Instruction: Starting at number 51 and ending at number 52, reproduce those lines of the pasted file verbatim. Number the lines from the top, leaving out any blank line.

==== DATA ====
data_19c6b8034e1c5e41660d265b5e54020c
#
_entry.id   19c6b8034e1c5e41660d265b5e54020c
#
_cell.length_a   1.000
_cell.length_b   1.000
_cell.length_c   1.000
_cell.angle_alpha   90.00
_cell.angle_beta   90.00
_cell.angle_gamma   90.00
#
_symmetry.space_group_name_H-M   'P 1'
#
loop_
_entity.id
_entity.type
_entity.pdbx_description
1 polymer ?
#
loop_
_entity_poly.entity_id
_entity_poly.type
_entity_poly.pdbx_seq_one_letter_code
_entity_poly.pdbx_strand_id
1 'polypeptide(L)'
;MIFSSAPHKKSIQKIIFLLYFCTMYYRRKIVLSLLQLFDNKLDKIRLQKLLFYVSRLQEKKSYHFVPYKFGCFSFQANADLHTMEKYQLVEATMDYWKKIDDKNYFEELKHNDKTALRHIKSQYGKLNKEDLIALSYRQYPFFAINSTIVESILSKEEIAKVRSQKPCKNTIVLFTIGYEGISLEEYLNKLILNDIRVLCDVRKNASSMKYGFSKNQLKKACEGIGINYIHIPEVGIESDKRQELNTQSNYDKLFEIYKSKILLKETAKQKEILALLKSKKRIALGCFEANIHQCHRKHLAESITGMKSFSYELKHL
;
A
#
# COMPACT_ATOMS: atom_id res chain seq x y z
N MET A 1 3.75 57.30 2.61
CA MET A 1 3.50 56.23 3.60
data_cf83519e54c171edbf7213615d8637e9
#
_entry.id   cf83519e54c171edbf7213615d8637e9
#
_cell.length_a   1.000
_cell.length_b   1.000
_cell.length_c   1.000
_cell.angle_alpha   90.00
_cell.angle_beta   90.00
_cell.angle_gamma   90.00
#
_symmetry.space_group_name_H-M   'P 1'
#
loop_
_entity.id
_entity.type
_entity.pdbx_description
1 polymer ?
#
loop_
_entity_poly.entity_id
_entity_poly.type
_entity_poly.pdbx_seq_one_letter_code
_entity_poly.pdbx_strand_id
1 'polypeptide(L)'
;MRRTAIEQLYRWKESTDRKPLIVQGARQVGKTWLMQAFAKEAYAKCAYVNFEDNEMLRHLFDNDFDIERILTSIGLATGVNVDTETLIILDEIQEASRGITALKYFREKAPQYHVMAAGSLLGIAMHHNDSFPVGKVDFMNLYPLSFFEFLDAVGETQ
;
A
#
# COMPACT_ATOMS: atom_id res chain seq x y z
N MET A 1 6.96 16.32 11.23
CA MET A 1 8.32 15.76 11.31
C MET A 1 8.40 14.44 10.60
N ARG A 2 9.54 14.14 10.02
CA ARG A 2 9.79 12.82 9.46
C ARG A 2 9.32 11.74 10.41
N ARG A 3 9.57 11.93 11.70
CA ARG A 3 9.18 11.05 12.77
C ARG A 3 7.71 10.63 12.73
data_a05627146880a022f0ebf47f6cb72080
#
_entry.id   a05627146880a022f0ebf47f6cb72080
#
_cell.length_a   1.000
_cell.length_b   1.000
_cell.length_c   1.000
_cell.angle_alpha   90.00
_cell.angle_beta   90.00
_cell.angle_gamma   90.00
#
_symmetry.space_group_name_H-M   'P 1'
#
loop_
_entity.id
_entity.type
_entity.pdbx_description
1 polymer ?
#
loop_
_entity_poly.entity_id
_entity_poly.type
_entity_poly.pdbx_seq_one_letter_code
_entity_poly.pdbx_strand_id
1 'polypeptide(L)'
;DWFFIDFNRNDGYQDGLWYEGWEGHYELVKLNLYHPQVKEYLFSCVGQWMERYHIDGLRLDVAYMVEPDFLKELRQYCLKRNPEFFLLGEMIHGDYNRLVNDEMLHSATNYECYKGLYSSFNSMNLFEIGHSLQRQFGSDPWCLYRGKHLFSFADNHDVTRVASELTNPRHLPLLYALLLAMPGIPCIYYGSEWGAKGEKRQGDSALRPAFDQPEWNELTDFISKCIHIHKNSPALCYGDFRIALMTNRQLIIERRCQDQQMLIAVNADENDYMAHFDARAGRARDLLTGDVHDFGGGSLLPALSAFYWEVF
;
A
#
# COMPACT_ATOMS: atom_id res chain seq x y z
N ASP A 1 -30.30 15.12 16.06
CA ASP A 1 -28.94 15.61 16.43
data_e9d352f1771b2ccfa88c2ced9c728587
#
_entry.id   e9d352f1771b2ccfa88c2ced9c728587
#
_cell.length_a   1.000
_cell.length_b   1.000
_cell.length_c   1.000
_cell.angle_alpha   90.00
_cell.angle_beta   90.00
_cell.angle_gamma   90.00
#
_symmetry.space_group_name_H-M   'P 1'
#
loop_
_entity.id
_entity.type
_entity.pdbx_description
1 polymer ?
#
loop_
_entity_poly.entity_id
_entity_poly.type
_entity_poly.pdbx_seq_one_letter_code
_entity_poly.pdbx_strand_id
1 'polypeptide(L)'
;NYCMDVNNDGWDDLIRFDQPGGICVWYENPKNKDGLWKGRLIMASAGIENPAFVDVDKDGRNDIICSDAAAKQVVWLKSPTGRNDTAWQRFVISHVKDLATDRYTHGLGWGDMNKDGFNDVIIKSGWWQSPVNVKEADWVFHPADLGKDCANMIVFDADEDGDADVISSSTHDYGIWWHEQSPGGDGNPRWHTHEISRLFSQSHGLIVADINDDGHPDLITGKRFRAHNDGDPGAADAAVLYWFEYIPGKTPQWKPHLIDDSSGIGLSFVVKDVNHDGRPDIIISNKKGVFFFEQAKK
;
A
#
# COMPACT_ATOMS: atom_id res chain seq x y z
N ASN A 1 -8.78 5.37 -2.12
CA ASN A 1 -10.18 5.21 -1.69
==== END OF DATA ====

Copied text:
#
loop_